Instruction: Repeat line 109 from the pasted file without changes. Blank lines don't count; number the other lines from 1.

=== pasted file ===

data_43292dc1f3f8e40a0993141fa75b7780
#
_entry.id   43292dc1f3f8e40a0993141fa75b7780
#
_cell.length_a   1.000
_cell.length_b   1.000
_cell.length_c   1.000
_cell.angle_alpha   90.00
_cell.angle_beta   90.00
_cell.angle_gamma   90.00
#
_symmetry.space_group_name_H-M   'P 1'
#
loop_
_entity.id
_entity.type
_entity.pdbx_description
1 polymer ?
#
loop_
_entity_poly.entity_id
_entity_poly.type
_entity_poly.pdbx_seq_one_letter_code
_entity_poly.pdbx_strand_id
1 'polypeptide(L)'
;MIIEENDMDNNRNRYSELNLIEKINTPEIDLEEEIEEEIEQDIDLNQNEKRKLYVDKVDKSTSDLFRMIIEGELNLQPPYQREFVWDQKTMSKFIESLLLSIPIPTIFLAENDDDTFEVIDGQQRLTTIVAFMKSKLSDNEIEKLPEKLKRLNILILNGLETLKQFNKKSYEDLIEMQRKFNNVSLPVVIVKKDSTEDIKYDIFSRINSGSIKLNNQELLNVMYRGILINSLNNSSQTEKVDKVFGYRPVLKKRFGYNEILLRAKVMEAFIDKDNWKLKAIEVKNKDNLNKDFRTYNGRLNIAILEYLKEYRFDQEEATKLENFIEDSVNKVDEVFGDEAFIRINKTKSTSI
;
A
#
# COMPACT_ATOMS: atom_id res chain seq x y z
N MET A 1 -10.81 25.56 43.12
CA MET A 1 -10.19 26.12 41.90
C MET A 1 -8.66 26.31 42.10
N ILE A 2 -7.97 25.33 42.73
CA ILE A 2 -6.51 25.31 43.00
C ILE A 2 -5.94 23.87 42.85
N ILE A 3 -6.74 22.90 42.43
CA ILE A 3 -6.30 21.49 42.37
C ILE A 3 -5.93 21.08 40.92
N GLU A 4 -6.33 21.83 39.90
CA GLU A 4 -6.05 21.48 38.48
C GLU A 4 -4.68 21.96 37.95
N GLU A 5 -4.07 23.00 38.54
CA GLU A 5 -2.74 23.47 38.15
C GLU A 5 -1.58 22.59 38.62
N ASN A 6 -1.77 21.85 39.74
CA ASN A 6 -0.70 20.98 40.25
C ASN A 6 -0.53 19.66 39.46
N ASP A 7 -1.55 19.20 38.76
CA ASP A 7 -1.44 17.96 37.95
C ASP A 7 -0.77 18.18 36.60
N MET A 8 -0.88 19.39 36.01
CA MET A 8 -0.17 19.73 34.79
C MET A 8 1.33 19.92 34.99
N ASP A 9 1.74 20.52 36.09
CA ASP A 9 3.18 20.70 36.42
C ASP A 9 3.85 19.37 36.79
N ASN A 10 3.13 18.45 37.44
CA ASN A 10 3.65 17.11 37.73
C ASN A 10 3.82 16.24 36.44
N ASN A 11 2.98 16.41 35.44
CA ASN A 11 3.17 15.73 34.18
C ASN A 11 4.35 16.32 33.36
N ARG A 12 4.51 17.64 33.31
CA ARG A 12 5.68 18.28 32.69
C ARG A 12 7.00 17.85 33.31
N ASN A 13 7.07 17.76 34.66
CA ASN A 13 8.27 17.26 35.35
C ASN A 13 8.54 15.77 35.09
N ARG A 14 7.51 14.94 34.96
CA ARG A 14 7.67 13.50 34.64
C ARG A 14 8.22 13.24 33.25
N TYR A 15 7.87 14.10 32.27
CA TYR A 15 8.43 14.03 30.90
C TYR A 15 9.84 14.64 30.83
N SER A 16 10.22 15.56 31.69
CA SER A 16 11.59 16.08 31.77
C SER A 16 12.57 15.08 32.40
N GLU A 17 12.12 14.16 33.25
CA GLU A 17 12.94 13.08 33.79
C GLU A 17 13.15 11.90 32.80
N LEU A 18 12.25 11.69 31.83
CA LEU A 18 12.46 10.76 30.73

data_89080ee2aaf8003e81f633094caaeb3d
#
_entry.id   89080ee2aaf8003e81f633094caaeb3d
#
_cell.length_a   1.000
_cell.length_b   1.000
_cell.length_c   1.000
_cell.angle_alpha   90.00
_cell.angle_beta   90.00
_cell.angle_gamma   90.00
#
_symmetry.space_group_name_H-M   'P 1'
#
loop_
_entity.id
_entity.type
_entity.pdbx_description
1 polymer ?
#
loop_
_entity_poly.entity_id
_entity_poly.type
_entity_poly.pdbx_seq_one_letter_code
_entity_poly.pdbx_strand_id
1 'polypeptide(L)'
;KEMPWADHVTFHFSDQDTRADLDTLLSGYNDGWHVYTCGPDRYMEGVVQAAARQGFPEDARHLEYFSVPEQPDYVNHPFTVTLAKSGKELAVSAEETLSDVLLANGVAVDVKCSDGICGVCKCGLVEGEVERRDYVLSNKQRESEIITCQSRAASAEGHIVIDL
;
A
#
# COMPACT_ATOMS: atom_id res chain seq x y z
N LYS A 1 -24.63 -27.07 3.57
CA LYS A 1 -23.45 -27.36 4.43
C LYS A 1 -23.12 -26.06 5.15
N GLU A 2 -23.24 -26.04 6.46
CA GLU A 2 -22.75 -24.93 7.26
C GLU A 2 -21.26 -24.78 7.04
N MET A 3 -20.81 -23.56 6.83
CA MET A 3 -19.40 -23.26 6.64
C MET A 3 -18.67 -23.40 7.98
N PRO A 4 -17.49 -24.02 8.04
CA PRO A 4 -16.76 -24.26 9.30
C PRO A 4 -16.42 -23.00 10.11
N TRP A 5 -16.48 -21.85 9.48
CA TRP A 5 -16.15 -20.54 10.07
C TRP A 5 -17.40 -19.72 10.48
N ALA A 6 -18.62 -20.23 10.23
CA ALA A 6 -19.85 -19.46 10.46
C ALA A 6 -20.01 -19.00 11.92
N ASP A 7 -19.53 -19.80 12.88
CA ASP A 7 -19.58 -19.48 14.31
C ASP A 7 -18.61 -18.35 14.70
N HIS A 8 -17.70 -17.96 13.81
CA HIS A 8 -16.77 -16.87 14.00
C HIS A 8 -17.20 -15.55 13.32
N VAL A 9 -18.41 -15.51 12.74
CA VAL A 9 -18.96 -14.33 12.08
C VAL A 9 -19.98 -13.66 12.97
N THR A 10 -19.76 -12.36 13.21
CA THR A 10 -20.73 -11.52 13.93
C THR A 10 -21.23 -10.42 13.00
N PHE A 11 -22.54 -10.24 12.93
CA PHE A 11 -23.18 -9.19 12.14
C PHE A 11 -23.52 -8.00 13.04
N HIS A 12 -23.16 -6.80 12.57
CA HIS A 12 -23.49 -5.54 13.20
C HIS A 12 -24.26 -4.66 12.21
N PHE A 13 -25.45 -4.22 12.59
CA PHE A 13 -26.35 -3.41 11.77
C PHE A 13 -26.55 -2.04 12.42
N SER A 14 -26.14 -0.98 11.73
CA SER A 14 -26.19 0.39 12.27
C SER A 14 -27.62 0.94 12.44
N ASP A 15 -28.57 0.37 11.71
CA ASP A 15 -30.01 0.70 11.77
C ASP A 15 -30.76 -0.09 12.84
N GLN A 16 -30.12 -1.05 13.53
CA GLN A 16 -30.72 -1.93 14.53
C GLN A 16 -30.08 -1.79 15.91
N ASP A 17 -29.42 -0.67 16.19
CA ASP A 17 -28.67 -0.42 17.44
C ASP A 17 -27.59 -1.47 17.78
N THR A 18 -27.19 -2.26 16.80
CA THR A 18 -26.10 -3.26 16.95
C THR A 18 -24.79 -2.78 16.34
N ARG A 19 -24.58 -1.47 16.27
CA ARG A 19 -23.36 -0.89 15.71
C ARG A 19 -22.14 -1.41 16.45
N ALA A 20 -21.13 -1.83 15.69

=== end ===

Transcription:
;KEMPWADHVTFHFSDQDTRADLDTLLSGYNDGWHVYTCGPDRYMEGVVQAAARQGFPEDARHLEYFSVPEQPDYVNHPFTVTLAKSGKELAVSAEETLSDVLLANGVAVDVKCSDGICGVCKCGLVEGEVERRDYVLSNKQRESEIITCQSRAASAEGHIVIDL